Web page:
Fortunately, though, hotels are positioned to play an important role in the careful implementation of corporate meetings and events moving forward. Corporate travel appears to be on a far more accelerated track to rebound than leisure travel.

Early indications of post-COVID meetings and domestic business travel are instilling confidence in hoteliers. In fact, GBTA member companies worldwide report an emerging willingness to permit employees to engage in domestic business travel, according to the latest poll conducted between August 5-9, 2020. Dave Hilfman, the interim Executive Director of GBTA, notes that presently, more companies look to be trending positively on domestic trips, while international travel remains off the table.

As businesses continue to adapt to the WFH model and take this opportunity to downsize their corporate real estate expenses, they are expected to have an increased need (and budget) for in-person meetings. Hotel venues are uniquely qualified to serve this purpose, as they provide corporations with a safe and pro-actively managed environment for their team to come together in a productive and meaningful manner. Unlike an office, hotels have an adequate amount of space to provide room for social distancing measures and attentive staff who are trained in all appropriate protocols to prevent the spread of COVID-19. The modern meeting/event may include the use of:

  • Mandated PPE
  • Socially distanced seating
  • Social distance markers to direct traffic flow
  • Plexiglass dividers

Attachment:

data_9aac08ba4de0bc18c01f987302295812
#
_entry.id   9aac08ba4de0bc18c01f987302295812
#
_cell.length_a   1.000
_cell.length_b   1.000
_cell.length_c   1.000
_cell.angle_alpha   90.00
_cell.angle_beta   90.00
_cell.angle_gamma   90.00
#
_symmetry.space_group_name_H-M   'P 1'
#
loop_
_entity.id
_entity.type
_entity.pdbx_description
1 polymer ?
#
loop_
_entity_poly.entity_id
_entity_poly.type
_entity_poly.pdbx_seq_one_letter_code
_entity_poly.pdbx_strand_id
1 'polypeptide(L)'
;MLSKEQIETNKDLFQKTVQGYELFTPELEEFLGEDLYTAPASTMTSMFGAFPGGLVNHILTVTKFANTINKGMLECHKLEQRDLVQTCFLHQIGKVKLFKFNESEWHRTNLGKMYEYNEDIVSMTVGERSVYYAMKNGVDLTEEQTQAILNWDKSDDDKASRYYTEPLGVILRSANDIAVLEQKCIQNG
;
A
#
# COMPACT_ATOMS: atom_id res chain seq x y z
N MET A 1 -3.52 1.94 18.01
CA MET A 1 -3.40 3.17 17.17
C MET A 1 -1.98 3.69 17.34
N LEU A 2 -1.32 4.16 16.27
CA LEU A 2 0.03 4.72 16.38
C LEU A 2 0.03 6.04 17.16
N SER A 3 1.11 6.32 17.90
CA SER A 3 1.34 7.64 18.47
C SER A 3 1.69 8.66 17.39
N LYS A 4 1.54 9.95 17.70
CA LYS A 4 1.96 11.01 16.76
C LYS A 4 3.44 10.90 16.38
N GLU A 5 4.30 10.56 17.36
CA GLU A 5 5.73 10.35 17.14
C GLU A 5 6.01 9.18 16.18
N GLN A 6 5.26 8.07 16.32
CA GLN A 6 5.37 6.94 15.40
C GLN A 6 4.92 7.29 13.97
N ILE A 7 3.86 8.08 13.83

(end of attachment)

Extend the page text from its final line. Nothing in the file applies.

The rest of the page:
• A designated sanitization team
  • Single-use products
  • Virtual components

Many hotels also offer designated work/co-working spaces that will become increasingly sought-after and valuable. In anticipation of this shift, hoteliers should consider the following:

  • Do you have an affordable cloud-based sales and catering system that helps to optimize the group sales process?
  • Have you automated and streamlined lead management and follow up for reducing staffing?
  • Can prospective planners easily access images,3D tours and floorplans, menus, AV, and more?
  • Do you have a CRM to keep your sales workflow organized and build customer relationships?
  • Are all COVID-19 measures you have implemented communicated?
  • Are staff able to offer quick, attentive responses with a digital proposal, e-signatures?
  • Does the property offer full-service packages tailored specifically for business guests?
  • Can you quickly access data, reporting, activities, and monitor performance?

Much like the growing popularity of the leisure 'staycation,' the business 'staycation' reveals itself as a predominant post-COVID-19 trend that will leverage hotels within driving distance.

As corporations evolve from the belief that being in an office full-time is imperative to conduct business, employees are empowered to approach in-person gatherings and collaboration opportunities with renewed enthusiasm. For hoteliers, the takeaway is simple: business travel and meetings will once again mean big business. The pandemic could even mean more business for hotels and venues - eventually.

So the only question that remains is, hoteliers, are you ready to meet that inevitable demand?

Ryan Hamilton